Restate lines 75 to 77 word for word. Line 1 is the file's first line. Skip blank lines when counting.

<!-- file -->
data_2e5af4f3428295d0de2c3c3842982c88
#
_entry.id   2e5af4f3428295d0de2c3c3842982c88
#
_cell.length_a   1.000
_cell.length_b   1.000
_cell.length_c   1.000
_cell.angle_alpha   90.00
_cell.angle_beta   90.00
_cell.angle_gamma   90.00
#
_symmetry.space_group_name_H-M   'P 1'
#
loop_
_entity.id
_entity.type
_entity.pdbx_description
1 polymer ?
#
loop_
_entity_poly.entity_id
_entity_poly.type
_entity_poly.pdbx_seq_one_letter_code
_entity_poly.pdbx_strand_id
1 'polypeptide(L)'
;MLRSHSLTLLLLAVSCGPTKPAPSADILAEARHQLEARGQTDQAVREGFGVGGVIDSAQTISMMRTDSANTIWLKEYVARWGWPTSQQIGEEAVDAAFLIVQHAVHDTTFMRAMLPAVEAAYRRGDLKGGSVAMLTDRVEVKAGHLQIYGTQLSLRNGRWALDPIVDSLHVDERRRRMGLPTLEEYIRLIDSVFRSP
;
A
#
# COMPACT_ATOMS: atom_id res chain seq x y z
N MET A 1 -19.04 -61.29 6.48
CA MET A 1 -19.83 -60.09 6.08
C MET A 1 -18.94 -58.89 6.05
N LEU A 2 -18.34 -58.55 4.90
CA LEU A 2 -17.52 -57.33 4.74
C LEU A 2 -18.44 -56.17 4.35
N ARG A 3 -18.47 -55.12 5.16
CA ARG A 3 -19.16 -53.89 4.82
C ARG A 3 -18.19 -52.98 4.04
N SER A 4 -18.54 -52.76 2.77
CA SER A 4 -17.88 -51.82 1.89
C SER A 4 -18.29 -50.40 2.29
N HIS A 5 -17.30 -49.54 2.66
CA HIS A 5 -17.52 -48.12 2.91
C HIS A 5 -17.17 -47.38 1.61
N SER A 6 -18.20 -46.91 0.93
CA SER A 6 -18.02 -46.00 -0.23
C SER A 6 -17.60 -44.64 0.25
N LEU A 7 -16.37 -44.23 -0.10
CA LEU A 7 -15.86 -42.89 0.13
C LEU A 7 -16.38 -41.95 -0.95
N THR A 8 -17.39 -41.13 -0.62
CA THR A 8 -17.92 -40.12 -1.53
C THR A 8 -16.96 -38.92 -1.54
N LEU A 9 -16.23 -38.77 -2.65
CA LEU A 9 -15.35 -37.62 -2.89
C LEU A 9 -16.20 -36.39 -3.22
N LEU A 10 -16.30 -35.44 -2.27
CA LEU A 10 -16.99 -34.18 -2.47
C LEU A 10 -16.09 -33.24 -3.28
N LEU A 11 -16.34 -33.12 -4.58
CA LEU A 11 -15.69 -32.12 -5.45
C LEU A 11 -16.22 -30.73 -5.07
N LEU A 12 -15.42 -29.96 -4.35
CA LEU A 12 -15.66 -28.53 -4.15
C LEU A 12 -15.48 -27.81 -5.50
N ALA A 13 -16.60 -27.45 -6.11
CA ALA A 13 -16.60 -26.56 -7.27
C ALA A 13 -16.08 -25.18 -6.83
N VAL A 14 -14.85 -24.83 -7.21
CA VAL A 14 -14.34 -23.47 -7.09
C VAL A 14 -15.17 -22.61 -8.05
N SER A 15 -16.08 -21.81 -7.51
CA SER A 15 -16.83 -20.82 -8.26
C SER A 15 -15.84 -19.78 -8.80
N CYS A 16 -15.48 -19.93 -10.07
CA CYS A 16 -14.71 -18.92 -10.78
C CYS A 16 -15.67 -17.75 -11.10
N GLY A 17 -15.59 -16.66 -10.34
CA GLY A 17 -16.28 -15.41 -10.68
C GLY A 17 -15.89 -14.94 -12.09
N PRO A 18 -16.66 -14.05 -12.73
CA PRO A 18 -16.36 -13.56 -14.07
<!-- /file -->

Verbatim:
C SER A 15 -15.84 -19.78 -8.80
N CYS A 16 -15.48 -19.93 -10.07
CA CYS A 16 -14.71 -18.92 -10.78